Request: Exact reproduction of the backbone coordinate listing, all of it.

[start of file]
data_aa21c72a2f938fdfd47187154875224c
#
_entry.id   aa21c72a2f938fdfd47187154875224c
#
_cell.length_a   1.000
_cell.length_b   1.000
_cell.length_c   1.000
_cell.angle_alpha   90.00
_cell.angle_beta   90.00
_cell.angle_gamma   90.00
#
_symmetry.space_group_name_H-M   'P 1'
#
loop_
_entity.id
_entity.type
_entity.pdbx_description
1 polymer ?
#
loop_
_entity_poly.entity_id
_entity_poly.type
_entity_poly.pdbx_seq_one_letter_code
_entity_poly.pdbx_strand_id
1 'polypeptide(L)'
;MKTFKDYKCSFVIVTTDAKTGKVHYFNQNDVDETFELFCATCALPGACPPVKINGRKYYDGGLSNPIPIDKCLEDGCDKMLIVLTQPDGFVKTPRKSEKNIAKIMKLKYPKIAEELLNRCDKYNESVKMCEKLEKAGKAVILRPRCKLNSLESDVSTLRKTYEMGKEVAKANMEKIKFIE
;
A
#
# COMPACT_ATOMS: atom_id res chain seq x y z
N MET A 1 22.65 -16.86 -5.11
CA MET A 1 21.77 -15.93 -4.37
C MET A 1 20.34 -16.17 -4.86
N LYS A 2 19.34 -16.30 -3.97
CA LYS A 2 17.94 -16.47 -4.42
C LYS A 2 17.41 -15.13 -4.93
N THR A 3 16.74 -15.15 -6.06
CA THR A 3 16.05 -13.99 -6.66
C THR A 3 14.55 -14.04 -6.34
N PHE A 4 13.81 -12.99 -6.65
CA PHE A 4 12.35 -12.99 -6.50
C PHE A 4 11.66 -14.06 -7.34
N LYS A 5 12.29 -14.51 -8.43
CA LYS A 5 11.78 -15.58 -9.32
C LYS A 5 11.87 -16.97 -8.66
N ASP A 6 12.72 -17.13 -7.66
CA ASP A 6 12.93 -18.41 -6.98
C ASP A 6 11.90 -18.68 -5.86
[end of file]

data_aa21c72a2f938fdfd47187154875224c
#
_entry.id   aa21c72a2f938fdfd47187154875224c
#
_cell.length_a   1.000
_cell.length_b   1.000
_cell.length_c   1.000
_cell.angle_alpha   90.00
_cell.angle_beta   90.00
_cell.angle_gamma   90.00
#
_symmetry.space_group_name_H-M   'P 1'
#
loop_
_entity.id
_entity.type
_entity.pdbx_description
1 polymer ?
#
loop_
_entity_poly.entity_id
_entity_poly.type
_entity_poly.pdbx_seq_one_letter_code
_entity_poly.pdbx_strand_id
1 'polypeptide(L)'
;MKTFKDYKCSFVIVTTDAKTGKVHYFNQNDVDETFELFCATCALPGACPPVKINGRKYYDGGLSNPIPIDKCLEDGCDKMLIVLTQPDGFVKTPRKSEKNIAKIMKLKYPKIAEELLNRCDKYNESVKMCEKLEKAGKAVILRPRCKLNSLESDVSTLRKTYEMGKEVAKANMEKIKFIE
;
A
#
# COMPACT_ATOMS: atom_id res chain seq x y z
N MET A 1 22.65 -16.86 -5.11
CA MET A 1 21.77 -15.93 -4.37
C MET A 1 20.34 -16.17 -4.86
N LYS A 2 19.34 -16.30 -3.97
CA LYS A 2 17.94 -16.47 -4.42
C LYS A 2 17.41 -15.13 -4.93
N THR A 3 16.74 -15.15 -6.06
CA THR A 3 16.05 -13.99 -6.66
C THR A 3 14.55 -14.04 -6.34
N PHE A 4 13.81 -12.99 -6.65
CA PHE A 4 12.35 -12.99 -6.50
C PHE A 4 11.66 -14.06 -7.34
N LYS A 5 12.29 -14.51 -8.43
CA LYS A 5 11.78 -15.58 -9.32
C LYS A 5 11.87 -16.97 -8.66
N ASP A 6 12.72 -17.13 -7.66
CA ASP A 6 12.93 -18.41 -6.98
C ASP A 6 11.90 -18.68 -5.86